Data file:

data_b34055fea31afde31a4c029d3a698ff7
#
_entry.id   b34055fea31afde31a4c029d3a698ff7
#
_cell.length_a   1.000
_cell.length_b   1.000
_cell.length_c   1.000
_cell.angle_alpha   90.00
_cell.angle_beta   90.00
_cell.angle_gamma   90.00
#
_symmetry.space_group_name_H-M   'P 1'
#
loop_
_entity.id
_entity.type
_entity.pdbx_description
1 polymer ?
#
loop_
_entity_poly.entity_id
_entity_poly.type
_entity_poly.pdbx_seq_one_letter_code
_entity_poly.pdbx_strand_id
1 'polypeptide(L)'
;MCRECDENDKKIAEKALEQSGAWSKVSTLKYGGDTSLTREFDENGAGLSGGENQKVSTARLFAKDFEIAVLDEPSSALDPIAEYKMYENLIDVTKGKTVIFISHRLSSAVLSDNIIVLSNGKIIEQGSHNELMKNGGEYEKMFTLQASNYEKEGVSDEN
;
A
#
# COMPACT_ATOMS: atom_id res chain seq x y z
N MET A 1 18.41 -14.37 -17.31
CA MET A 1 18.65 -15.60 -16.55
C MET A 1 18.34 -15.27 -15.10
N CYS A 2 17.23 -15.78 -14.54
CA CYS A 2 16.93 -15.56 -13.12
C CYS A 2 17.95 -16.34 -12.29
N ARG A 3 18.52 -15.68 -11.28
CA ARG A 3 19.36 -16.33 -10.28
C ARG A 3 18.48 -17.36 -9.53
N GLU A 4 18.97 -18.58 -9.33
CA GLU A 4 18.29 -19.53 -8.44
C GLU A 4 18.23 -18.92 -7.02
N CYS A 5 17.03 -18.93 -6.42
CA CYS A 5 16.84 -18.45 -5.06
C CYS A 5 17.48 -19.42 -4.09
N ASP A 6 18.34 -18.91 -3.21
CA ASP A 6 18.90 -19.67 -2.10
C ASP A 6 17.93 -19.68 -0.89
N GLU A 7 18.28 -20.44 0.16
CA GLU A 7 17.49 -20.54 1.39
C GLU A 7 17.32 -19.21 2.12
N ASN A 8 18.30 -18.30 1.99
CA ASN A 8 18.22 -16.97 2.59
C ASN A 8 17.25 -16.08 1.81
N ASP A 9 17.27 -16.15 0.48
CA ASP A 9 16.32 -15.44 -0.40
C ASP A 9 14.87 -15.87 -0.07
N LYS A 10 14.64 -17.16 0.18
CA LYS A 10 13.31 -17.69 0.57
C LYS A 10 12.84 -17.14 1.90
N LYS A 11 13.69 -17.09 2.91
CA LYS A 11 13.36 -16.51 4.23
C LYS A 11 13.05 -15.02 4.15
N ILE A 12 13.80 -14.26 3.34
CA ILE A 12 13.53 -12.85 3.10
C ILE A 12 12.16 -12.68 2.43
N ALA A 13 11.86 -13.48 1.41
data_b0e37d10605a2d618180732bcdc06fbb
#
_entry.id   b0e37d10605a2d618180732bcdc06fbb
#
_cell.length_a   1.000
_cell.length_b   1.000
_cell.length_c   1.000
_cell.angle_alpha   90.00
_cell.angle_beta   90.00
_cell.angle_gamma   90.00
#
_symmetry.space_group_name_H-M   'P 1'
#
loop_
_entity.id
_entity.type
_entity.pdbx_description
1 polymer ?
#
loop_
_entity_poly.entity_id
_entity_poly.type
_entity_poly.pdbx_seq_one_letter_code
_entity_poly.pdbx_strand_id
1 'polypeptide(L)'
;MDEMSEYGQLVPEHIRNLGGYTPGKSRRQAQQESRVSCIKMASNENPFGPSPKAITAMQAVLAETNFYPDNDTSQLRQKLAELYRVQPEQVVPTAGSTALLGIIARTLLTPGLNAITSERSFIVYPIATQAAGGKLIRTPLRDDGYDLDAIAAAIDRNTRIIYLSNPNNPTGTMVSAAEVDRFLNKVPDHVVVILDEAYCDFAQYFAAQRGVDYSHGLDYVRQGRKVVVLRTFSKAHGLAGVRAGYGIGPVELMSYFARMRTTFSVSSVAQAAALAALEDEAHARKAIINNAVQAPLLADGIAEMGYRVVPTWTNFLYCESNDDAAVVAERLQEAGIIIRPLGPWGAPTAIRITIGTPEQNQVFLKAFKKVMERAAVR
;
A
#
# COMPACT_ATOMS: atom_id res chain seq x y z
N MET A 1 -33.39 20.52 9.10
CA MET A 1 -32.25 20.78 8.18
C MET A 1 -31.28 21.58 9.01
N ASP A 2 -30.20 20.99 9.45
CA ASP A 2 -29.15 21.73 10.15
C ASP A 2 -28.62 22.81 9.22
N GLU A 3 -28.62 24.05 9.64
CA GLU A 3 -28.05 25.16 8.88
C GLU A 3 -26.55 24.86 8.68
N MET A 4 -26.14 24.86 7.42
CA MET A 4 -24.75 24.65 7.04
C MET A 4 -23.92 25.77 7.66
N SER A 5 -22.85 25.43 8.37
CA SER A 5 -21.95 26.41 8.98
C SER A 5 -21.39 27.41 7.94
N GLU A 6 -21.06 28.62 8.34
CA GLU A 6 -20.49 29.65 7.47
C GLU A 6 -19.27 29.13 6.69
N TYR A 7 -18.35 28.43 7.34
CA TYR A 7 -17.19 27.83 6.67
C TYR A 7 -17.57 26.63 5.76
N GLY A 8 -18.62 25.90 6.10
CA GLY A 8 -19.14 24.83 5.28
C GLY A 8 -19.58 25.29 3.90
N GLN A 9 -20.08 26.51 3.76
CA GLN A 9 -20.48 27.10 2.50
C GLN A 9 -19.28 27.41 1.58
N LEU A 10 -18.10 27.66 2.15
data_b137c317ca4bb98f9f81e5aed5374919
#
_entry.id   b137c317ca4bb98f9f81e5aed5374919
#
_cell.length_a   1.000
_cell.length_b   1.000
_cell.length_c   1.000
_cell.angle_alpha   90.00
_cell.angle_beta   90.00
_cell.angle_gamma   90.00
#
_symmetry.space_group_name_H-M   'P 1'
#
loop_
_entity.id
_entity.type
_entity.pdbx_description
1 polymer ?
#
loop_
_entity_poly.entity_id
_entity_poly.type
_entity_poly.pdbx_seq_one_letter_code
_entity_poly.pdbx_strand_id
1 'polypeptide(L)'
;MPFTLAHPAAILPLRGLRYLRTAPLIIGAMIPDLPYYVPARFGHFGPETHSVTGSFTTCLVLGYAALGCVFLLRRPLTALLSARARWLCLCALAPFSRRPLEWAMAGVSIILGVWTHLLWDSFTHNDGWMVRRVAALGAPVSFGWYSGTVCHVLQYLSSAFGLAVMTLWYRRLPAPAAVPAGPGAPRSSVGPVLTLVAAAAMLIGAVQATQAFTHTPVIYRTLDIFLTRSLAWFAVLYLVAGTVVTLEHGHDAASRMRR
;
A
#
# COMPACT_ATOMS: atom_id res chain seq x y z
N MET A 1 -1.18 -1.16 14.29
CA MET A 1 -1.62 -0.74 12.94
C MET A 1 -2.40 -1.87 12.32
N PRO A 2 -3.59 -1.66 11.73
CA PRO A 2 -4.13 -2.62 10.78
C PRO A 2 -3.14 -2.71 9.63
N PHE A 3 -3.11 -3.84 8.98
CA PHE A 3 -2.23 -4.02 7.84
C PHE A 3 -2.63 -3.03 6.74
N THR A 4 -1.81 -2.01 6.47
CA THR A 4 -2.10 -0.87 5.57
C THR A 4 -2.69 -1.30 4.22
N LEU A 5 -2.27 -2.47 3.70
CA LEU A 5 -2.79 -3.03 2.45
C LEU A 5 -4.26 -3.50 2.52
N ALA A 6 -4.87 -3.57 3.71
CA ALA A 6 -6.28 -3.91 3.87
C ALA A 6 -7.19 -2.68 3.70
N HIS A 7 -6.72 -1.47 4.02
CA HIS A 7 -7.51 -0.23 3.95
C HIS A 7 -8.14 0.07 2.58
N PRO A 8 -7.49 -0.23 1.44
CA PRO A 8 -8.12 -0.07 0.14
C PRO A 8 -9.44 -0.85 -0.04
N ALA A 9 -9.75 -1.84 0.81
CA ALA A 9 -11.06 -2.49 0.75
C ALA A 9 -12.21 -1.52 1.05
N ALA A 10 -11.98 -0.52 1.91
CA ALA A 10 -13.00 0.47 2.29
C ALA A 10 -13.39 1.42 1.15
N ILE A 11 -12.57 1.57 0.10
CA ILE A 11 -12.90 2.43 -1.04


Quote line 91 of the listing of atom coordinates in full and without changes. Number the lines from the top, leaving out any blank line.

_entity_poly.pdbx_strand_id